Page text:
But we talk about aligning marketing in sales, we always have said it is the marketing person who really can step forward and make that alignment start to happen. And similarly, in your book, you mentioned that the marketing leaders are uniquely positioned to make the first move here.
Brandi Starr:
Yes.
April Williams:
Talk to us about that.
Brandi Starr:
Yes. And this is probably the part of the book where I get the most pushback and the most people that are like, “Yeah, sounds good in theory, but that’s not really going to happen.” But I really believe it can. And the reason is, if you think about all the other departments that touch revenue, each of them is able to operate in their silos.
They don’t really have a requirement to do their job to actually align and get involved with everyone else. Customer success can do customer success on their own. They make their makeshift emails and they do their own thing. Sales, of course, sales believes that they can totally do it all.
But if you look at the marketing leader, they have to make the attempt to break down the silos. They have to make the attempt to collaborate. And they see all of the problems. They see when their team passes leads to sales, what happens with them and where the issue is.
They see when they’re doing customer marketing, how many customers, how much attrition there is and where success is not leaning in. They see where customers are not, where the product’s not resonating. The marketing leader is seeing all of the challenges firsthand and having to do their best to overcome a lot of them in order to actually be effective.
And so that’s why I feel like that is the person that can lead the charge. And even though they may not, the argument that I get is, “Well, I’m not a sales leader. I’ve never had that experience or I don’t want to own product.” And leading the teams does not mean you have to be an expert in everything.
I mean, even leading marketing, you think about paid media is not my strength, but I have really smart people on my team who are amazing at that and I trust them to do their job. And the same thing is if the head of marketing becomes the CRO and leads all of revenue, I trust that they would have really smart and capable people that would manage the functions within revenue, rolling up to them.
April Williams:
Yeah. Really insightful. And I’m sure, because we get push back from marketers when we say this as well. But one of the next comments you make that I really loved was not my monkey, not my circus. So one of my very best friends uses this phrase all the time.
I thought it was only her so I was thrilled that we see it in your book. But you’re really reminding us of what gets measured, gets done. And you’re sharing why it’s so critically important that measurements are connected. Talk us through, is that one of the first places you can really start to make some impact?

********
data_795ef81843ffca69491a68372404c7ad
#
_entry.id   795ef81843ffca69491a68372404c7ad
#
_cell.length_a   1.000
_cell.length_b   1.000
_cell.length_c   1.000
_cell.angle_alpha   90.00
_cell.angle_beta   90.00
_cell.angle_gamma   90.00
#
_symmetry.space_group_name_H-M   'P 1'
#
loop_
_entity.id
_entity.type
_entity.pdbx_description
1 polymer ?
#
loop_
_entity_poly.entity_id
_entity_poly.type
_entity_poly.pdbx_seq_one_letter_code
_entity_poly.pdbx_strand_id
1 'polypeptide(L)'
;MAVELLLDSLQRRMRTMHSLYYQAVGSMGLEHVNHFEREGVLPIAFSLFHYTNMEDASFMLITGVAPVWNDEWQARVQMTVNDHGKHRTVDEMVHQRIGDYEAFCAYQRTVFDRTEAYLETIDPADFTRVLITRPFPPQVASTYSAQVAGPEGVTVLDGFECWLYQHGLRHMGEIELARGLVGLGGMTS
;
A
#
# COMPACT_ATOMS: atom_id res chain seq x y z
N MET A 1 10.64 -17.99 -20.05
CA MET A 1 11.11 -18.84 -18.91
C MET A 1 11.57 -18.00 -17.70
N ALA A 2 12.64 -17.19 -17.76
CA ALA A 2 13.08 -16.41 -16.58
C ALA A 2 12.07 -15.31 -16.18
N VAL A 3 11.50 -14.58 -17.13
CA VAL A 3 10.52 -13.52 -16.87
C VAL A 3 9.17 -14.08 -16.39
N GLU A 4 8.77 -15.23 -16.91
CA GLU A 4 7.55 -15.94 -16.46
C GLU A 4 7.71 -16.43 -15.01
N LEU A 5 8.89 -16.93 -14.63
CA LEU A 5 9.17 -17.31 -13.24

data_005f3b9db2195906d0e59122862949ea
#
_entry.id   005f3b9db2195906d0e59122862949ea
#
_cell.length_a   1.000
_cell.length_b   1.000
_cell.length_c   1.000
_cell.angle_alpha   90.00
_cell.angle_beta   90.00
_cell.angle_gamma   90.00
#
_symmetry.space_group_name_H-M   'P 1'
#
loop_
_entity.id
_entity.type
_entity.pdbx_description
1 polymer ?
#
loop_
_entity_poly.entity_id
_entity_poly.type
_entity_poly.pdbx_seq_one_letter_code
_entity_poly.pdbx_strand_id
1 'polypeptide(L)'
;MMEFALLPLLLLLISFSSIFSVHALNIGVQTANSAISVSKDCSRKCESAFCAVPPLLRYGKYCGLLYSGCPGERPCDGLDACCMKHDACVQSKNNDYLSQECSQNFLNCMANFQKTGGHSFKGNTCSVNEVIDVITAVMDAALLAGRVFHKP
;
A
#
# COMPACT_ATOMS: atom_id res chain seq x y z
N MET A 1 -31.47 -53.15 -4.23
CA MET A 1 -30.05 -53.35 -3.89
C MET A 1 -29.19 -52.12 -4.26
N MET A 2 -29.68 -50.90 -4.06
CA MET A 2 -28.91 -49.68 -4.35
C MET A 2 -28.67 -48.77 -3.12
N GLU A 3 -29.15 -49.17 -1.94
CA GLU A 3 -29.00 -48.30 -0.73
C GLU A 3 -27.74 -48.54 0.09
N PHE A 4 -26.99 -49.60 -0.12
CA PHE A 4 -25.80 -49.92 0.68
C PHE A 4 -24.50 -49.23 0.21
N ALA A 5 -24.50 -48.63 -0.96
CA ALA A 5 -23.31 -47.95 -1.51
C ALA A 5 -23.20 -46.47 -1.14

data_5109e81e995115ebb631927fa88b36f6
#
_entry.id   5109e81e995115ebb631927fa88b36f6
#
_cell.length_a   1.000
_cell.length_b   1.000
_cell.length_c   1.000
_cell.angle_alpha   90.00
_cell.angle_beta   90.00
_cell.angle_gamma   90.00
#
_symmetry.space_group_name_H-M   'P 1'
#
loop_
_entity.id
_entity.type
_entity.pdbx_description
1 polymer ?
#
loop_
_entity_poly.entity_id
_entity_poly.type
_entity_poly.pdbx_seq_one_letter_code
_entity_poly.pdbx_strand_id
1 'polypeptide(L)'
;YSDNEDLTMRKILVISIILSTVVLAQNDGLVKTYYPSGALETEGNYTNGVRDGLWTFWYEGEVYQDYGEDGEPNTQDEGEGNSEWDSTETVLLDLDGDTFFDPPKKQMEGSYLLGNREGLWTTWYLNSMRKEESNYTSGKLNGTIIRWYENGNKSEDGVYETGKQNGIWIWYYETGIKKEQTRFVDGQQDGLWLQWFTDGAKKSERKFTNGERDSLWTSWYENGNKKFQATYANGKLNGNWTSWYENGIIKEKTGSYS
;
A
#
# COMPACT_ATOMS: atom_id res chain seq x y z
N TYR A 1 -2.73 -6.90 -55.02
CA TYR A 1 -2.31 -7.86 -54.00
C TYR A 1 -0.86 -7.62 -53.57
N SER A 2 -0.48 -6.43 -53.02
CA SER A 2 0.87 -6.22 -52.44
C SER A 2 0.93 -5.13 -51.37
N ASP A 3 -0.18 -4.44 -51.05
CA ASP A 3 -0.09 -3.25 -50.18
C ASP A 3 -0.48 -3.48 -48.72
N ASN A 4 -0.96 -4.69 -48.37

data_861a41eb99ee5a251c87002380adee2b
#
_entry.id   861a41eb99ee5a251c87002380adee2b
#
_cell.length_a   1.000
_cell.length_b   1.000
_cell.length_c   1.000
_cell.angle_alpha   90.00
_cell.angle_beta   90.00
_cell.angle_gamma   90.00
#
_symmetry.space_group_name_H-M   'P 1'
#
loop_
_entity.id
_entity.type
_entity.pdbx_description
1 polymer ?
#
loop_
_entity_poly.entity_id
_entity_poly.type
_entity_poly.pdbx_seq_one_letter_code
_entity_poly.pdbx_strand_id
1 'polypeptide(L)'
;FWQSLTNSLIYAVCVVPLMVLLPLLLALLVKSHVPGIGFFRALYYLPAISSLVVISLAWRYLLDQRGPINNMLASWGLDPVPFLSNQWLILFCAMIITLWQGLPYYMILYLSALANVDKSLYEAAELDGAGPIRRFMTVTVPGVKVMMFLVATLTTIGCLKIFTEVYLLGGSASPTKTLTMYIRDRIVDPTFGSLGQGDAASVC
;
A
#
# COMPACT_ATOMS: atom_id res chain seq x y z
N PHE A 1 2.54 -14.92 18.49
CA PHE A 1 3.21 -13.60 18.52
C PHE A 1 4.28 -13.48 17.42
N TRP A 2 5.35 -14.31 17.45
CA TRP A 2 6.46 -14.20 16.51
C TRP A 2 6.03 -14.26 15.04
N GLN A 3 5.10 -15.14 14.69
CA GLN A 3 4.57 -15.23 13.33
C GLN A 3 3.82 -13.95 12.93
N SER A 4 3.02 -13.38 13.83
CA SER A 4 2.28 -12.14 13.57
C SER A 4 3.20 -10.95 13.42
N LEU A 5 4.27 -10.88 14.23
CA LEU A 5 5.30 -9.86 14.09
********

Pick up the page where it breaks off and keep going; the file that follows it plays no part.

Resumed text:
Brandi Starr:
Yes. And the reason why this is important is because quite often we’ve all got circuses that are competing with each other. And if we’re all working towards the same end goal, then we’re working backwards. And so I can think about a time in my early career where I was a cross sell marketing manager and my role was to cross sell for key products into our largest customers.
And I had an MQL goal. Like most people way back when, I had to deliver some number of MQLS every quarter, every year. I kicked ass. I ran circles around my numbers every single quarter. However, when those leads went over to the inside sales team to be followed up on, they weren’t incented on selling the products that I was marketing.
So the only time they paid attention to my leads was if it helped them open the door to something that they were incented for. So I spent all this money, all this time, all this effort to generate qualified leads for something that sales had zero interest in actually selling. And that is because our KPIs were not aligned.
And so this is where I say, we can’t say not my monkeys, not my circus, because when it comes to revenue, it’s all our monkeys and it’s all of our circus. And we have to have that accountability of being able to say, we are going to focus on the same goals, track the same metrics or metrics that roll up to kind of the bigger KPIs or OKRs, whatever you use so that we are not competing with one another or doing things that are counterproductive.
April Williams:
Yeah. It’s that insight, I love that MQL because I think we’ve all been guilty of that, high fiving ourselves at the beginning of the pipeline, but then not watching what happens down the pipeline. And I think this ties nicely to what you called the domino effect. So…
Brandi Starr:
Yeah.
April Williams:
Talk about the domino effect, because that was also for me, a completely new way of thinking about measurement in between these stages as opposed to just the numbers.